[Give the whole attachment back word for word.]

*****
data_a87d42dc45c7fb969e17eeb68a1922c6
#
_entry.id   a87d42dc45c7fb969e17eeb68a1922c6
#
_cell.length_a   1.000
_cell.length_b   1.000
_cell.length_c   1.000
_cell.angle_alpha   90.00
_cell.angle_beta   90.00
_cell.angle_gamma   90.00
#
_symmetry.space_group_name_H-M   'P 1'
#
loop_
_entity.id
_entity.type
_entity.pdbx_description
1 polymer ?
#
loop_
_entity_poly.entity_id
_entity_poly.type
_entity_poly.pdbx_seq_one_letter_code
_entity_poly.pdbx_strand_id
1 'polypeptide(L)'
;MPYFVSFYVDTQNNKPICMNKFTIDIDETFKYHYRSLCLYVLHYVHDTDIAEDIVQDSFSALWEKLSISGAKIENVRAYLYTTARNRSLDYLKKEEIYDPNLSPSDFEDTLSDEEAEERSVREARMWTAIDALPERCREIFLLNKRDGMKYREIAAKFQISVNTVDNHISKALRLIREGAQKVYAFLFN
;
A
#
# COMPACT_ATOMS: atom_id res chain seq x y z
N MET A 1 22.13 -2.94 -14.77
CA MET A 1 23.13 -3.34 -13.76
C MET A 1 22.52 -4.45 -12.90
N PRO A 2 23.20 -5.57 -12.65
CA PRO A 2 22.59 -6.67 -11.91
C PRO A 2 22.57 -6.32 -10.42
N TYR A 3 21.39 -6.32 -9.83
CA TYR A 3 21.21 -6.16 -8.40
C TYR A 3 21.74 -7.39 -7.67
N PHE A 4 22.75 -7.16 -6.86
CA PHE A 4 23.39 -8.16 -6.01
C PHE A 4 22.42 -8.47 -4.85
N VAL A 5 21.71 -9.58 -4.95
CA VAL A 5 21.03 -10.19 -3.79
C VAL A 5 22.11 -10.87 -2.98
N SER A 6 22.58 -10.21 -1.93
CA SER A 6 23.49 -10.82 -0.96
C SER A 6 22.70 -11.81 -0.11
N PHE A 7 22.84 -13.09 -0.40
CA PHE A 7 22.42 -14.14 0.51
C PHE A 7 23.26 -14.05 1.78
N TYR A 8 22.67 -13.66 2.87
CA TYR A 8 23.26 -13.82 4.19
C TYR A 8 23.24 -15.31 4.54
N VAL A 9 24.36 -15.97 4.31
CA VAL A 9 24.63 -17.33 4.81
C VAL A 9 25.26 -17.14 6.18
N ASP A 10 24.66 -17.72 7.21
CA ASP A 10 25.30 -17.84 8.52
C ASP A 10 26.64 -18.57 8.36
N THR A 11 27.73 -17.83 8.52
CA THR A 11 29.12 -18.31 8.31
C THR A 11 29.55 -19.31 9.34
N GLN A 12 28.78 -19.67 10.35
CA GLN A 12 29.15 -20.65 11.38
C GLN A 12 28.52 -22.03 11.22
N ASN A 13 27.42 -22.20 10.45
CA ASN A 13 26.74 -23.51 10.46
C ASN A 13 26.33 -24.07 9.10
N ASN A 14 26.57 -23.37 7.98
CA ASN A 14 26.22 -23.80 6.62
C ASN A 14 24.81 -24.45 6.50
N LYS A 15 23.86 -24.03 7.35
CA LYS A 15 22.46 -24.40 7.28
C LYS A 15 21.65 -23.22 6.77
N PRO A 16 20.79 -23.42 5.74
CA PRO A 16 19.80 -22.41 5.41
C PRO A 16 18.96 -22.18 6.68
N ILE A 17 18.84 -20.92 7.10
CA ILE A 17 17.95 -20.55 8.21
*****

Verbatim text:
data_a87d42dc45c7fb969e17eeb68a1922c6
#
_entry.id   a87d42dc45c7fb969e17eeb68a1922c6
#
_cell.length_a   1.000
_cell.length_b   1.000
_cell.length_c   1.000
_cell.angle_alpha   90.00
_cell.angle_beta   90.00
_cell.angle_gamma   90.00
#
_symmetry.space_group_name_H-M   'P 1'
#
loop_
_entity.id
_entity.type
_entity.pdbx_description
1 polymer ?
#
loop_
_entity_poly.entity_id
_entity_poly.type
_entity_poly.pdbx_seq_one_letter_code
_entity_poly.pdbx_strand_id
1 'polypeptide(L)'
;MPYFVSFYVDTQNNKPICMNKFTIDIDETFKYHYRSLCLYVLHYVHDTDIAEDIVQDSFSALWEKLSISGAKIENVRAYLYTTARNRSLDYLKKEEIYDPNLSPSDFEDTLSDEEAEERSVREARMWTAIDALPERCREIFLLNKRDGMKYREIAAKFQISVNTVDNHISKALRLIREGAQKVYAFLFN
;
A
#
# COMPACT_ATOMS: atom_id res chain seq x y z
N MET A 1 22.13 -2.94 -14.77
CA MET A 1 23.13 -3.34 -13.76
C MET A 1 22.52 -4.45 -12.90
N PRO A 2 23.20 -5.57 -12.65
CA PRO A 2 22.59 -6.67 -11.91
C PRO A 2 22.57 -6.32 -10.42
N TYR A 3 21.39 -6.32 -9.83
CA TYR A 3 21.21 -6.16 -8.40
C TYR A 3 21.74 -7.39 -7.67
N PHE A 4 22.75 -7.16 -6.86
CA PHE A 4 23.39 -8.16 -6.01
C PHE A 4 22.42 -8.47 -4.85
N VAL A 5 21.71 -9.58 -4.95
CA VAL A 5 21.03 -10.19 -3.79
C VAL A 5 22.11 -10.87 -2.98
N SER A 6 22.58 -10.21 -1.93
CA SER A 6 23.49 -10.82 -0.96
C SER A 6 22.70 -11.81 -0.11
N PHE A 7 22.84 -13.09 -0.40
CA PHE A 7 22.42 -14.14 0.51
C PHE A 7 23.26 -14.05 1.78
N TYR A 8 22.67 -13.66 2.87
CA TYR A 8 23.26 -13.82 4.19
C TYR A 8 23.24 -15.31 4.54
N VAL A 9 24.36 -15.97 4.31
CA VAL A 9 24.63 -17.33 4.81
C VAL A 9 25.26 -17.14 6.18
N ASP A 10 24.66 -17.72 7.21
CA ASP A 10 25.30 -17.84 8.52
C ASP A 10 26.64 -18.57 8.36
N THR A 11 27.73 -17.83 8.52
CA THR A 11 29.12 -18.31 8.31
C THR A 11 29.55 -19.31 9.34
N GLN A 12 28.78 -19.67 10.35
CA GLN A 12 29.15 -20.65 11.38
C GLN A 12 28.52 -22.03 11.22
N ASN A 13 27.42 -22.20 10.45
CA ASN A 13 26.74 -23.51 10.46
C ASN A 13 26.33 -24.07 9.10
N ASN A 14 26.57 -23.37 7.98
CA ASN A 14 26.22 -23.80 6.62
C ASN A 14 24.81 -24.45 6.50
N LYS A 15 23.86 -24.03 7.35
CA LYS A 15 22.46 -24.40 7.28
C LYS A 15 21.65 -23.22 6.77
N PRO A 16 20.79 -23.42 5.74
CA PRO A 16 19.80 -22.41 5.41
C PRO A 16 18.96 -22.18 6.68
N ILE A 17 18.84 -20.92 7.10
CA ILE A 17 17.95 -20.55 8.21